MBTI: Walter White- INTJ
There may never be another INTJ in fiction written with the depth and moral complexity of Walter White. While the Keirsey name for the INTJ is “Mastermind” (A name many take to mean ‘born genius’, not accurate), Walt actually lives up to the name, though not by the stereotypical way of “rising through the ranks, flawlessly and untouchable.”
No, Walter White is definitely flawed, giving television one of the greatest shows ever made and majorly because of the characters. An INTJ that doesn’t just sit on his throne in the dark, cackling? *Gasp!*
Walt’s Ni should be pretty obvious to anyone familiar with Type Theory. As soon as he gets word that he has lung cancer, he immediately resorts to coming up with a solution to taking care of his family after he’s gone.
While a meth manufacturer isn’t necessarily the first thing that would come to any INTJ’s mind, Walt’s position as a chemistry genius is rare to him, but also fits the INTJ profile of being involved in not only the sciences, but doing his best to master his trade. And at the start of the series, Walt turns 50 and he’s got it down pretty well.
Walt’s Keirsey name is lived up to throughout the series in multiple ways as well, from the general premise of the show to the amazing finale that premiered last night. His long range plans are what keep him alive in many moments where death seemed certain. The entire series could be considered one huge example, but a more specific one would be his plan to kill Gale so he could be kept around long enough to eventually kill Gus. For purely business reasons, of course.
Walt’s Te is very well established, as it seems he’s only really willing to say what he already knows, responding to unexpected remarks with things that give off the impression he’s on mental track with no intention of getting derailed.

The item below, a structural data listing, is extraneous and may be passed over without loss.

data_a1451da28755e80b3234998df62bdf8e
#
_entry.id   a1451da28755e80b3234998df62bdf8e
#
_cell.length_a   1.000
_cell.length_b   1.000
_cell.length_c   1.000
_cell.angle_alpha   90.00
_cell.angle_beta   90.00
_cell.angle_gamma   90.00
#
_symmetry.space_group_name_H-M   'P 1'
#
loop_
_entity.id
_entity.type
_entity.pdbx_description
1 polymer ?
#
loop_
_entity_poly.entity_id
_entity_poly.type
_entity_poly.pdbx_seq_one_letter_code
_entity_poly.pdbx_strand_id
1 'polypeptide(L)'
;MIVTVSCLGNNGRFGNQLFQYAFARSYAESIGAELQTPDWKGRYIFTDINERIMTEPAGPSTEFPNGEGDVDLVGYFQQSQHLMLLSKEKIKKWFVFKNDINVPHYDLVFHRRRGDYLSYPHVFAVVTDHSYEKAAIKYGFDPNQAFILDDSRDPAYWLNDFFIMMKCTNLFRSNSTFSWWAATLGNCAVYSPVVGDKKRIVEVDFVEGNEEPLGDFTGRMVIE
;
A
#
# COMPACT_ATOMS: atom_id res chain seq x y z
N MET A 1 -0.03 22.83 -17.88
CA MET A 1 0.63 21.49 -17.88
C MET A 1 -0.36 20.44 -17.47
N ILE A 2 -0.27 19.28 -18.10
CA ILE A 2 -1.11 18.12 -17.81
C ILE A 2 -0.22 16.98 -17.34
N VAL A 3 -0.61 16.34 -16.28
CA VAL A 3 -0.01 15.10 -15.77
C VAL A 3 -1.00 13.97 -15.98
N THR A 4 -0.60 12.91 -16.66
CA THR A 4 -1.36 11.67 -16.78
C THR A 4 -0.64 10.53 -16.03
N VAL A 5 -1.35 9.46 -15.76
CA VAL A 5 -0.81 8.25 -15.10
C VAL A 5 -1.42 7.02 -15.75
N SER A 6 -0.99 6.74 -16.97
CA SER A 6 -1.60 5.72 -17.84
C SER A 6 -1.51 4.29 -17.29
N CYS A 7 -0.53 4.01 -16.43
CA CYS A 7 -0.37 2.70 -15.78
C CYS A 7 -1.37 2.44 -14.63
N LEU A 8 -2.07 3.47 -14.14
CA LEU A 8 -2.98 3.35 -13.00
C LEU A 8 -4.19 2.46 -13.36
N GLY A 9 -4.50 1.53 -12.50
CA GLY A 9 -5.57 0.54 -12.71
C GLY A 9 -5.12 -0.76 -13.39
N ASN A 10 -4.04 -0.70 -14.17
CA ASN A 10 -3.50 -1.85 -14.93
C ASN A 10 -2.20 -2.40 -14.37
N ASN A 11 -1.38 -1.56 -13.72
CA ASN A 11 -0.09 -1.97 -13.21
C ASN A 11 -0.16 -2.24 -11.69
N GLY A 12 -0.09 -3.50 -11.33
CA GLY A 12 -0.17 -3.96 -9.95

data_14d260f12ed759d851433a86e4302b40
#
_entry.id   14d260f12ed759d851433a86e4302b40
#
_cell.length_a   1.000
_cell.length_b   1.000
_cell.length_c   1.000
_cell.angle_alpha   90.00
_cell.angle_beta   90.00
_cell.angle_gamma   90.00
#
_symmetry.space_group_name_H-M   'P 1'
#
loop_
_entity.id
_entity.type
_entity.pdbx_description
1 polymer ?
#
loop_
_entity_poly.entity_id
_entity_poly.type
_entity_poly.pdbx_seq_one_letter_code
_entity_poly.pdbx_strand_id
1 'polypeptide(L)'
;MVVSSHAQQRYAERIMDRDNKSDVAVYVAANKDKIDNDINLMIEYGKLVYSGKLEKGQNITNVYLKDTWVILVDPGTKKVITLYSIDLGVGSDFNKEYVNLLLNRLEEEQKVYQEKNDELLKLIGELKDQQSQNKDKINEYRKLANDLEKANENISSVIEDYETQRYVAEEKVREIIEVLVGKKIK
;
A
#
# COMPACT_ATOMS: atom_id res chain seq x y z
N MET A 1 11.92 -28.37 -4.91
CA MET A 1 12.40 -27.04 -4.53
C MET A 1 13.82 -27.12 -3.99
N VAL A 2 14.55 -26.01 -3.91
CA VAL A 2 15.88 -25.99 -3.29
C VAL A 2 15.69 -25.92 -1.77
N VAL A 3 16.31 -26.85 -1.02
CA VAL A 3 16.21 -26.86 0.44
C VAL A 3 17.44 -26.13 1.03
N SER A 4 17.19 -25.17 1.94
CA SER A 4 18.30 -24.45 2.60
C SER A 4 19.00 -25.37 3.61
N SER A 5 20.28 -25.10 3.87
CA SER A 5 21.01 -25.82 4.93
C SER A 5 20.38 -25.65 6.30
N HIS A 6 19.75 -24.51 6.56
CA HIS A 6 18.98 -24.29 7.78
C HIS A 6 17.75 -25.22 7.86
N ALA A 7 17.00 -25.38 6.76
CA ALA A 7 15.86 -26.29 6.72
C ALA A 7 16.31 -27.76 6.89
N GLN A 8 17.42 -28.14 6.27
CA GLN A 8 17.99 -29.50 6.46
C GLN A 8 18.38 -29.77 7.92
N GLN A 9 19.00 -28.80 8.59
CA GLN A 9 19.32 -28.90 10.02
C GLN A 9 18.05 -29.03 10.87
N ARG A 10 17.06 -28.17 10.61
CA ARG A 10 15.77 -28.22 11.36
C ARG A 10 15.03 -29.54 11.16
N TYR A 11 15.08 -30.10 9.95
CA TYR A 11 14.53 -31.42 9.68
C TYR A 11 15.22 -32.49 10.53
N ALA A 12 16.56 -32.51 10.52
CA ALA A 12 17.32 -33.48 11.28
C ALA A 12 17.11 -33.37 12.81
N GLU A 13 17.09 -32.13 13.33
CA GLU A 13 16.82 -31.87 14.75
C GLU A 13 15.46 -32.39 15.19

Extraverted Thinking is all about organizing and making things happen, so quick comebacks aren’t usually in the INTJ repertoire so much as curb-stomping discussion-enders are. Te deals with information already on hand rather than new, incoming information.
This, in a sense, is also what makes Walt such an unconvincing liar.
Now does he get away with so many lies? Yes. But most of his fabrications are built on the fact that the people he’s telling them to people who want to believe him in the first place or have no concrete grounds to truly suspect him of telling them otherwise. His nerdy demeanor tends to have people believe that he’s incapable of lying in many cases it seems. No one more so than his brother-in-law, Hank.
When asked an unexpected question by his wife and one that “needs” to be responded to with a lie, Walt doesn’t twist the truth or flip words around, mixing the truth and lies together- he just responds the Te way, with the “yes or no” response first and then builds his lie on top of that. When Jesse accuses him of poisoning Brock, his girlfriend’s son, Walt lies to Jesse telling that he didn’t when he did. The most convincing thing about it all to Jesse is that Walt points out that he has no reason to do that to Jesse, though their enemy Gus does.
This isn’t so much the brilliance of the lie, but it is the brilliance of the plan since Walt wanted Gus dead.